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The Leaf

Filed under Feature, Showcase

Service dog goes to school

WAG YOUR TAIL. Guide dog in training, Jackson, takes a short nap on the floor during second bell. Junior Robert Wise brings Jackson, an English Black Lab, to two bells once a week to let Jackson socialize and get used to crowded halls. The Wise family has trained three other dogs and have enjoyed teaching the dogs multiple different commands such as “sit,” “down,” and even “touch.” “Also our experience has been very positive with this dog, he’s been very calm for the most part but gets very excited at different times,” Wise said.

Robert Wise

WAG YOUR TAIL. Guide dog in training, Jackson, takes a short nap on the floor during second bell. Junior Robert Wise brings Jackson, an English Black Lab, to two bells once a week to let Jackson socialize and get used to crowded halls. The Wise family has trained three other dogs and have enjoyed teaching the dogs multiple different commands such as “sit,” “down,” and even “touch.” “Also our experience has been very positive with this dog, he’s been very calm for the most part but gets very excited at different times,” Wise said.

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Once a week, junior Robert Wise brings his service dog, Jackson, to SHS to socialize. Wise and his family are training Jackson to become a guide dog for a visually impaired person.  

Jackson is from the organization Leader Dogs for the Blind (LDB), in Rochester, Michigan. The Wise family are volunteers for this organization.

They teach Jackson many commands, including simple ones such as “sit,” “down,” and “stay,” but also more advanced commands like “touch.”

“Jackson is an English Black Lab. They use the English ones because they are bred to be much calmer,” Wise said.

When Jackson is asked to “touch,” he must put his nose on his owner’s hand so the owner, “can get a sense of where the dog is for tasks like harnessing or grooming,” Wise said.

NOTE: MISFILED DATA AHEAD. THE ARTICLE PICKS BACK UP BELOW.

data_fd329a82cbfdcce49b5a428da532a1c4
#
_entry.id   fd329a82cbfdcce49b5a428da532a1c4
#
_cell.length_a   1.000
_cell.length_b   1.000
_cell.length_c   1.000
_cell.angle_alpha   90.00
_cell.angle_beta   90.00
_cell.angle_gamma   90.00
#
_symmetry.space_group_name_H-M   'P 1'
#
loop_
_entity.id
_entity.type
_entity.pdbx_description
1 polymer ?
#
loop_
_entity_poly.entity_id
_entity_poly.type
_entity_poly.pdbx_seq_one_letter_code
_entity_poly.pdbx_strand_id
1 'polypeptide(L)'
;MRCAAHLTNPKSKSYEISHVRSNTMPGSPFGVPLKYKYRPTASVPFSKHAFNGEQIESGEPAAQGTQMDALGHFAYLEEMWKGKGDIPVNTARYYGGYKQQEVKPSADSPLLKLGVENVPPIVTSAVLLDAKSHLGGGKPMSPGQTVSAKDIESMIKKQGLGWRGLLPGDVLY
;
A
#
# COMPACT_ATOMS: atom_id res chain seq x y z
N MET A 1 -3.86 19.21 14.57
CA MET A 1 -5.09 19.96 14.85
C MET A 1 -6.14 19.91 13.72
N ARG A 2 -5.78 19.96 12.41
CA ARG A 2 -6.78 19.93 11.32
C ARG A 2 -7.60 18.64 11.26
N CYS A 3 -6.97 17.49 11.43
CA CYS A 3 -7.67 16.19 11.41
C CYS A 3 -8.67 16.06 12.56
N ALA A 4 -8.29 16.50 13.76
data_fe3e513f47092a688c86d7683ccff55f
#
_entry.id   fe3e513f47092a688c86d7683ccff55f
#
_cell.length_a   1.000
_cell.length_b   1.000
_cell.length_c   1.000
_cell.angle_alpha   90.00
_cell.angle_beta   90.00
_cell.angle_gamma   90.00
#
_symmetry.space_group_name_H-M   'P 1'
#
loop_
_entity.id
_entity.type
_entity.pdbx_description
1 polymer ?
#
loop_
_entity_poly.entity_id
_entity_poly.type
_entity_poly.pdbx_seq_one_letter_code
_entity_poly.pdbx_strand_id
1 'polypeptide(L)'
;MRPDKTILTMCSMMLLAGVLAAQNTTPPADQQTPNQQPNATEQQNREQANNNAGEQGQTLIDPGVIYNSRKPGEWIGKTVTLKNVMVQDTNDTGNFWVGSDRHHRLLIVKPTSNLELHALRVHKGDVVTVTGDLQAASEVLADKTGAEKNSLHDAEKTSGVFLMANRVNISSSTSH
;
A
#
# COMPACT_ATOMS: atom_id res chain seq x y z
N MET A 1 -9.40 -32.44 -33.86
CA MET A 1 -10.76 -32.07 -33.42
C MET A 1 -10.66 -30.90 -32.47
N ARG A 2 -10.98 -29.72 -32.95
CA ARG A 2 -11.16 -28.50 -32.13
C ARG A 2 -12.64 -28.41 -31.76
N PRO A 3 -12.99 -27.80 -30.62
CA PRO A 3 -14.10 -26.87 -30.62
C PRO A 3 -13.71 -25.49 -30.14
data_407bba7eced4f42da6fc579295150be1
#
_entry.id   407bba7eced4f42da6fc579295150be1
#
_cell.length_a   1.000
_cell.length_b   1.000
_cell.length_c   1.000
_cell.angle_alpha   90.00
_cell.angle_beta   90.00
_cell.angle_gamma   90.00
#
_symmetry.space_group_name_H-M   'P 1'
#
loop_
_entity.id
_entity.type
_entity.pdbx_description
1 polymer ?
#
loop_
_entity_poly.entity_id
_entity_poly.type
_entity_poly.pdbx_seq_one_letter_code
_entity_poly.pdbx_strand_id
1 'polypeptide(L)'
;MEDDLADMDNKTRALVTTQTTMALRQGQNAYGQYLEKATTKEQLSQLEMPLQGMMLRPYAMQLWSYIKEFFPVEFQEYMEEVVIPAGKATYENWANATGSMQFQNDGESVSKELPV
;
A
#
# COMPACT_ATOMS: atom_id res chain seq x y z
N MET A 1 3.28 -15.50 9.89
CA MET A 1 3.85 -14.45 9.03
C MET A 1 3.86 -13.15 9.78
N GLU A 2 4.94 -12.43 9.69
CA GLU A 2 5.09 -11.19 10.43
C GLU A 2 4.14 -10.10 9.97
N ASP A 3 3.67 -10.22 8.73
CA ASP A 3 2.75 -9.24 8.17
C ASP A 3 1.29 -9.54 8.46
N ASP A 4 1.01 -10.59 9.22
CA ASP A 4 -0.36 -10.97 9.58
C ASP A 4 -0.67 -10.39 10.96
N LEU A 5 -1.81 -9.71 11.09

Wise brings Jackson into school for a few bells to get him used to socializing with people and become accustomed to crowded public settings such as SHS.

“[Jackson] also is able to practice being calm and laying under my desk on his designated mat while in class, he needs to be able to be calm while that person is not in need of his service,” Wise said.

The Wise family will teach Jackson or any other dog in training commands before he is offered to a blind or deaf person as their guide dog.

Training a guide dog can be difficult since the dog has to learn to ignore distractions and focus on their job.

According to leaderdog.org, website, LDB specializes in training dogs for the deaf and blind. They will also teach a dog the perfect commands to help a specific person and address their needs.

Jackson is not the Wise family’s first dog they are training.

“We have trained three other dogs, the first passed [their test] and is working today in Spain,” Wise said.

The Wise family works hard to train the guide dogs, and gradually introduce them to crowds and other unfamiliar settings.

“He is being specialized in leading a visually impaired or a visually and acoustically person,” Wise said.

Since Jackson will be guiding a visually impaired person, he must always be aware and act like the eyes of his guide. In addition, he must stay focused and not become distracted by other dogs and loud noises or crowds.

“As he is pretty young now, I only bring him in about once a week for about two bells,” Wise said.

Wise’s experience so far with training Jackson has been positive. Training a service dog can change one’s perspective on life and make it more enjoyable.

Sources: 

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Service dog goes to school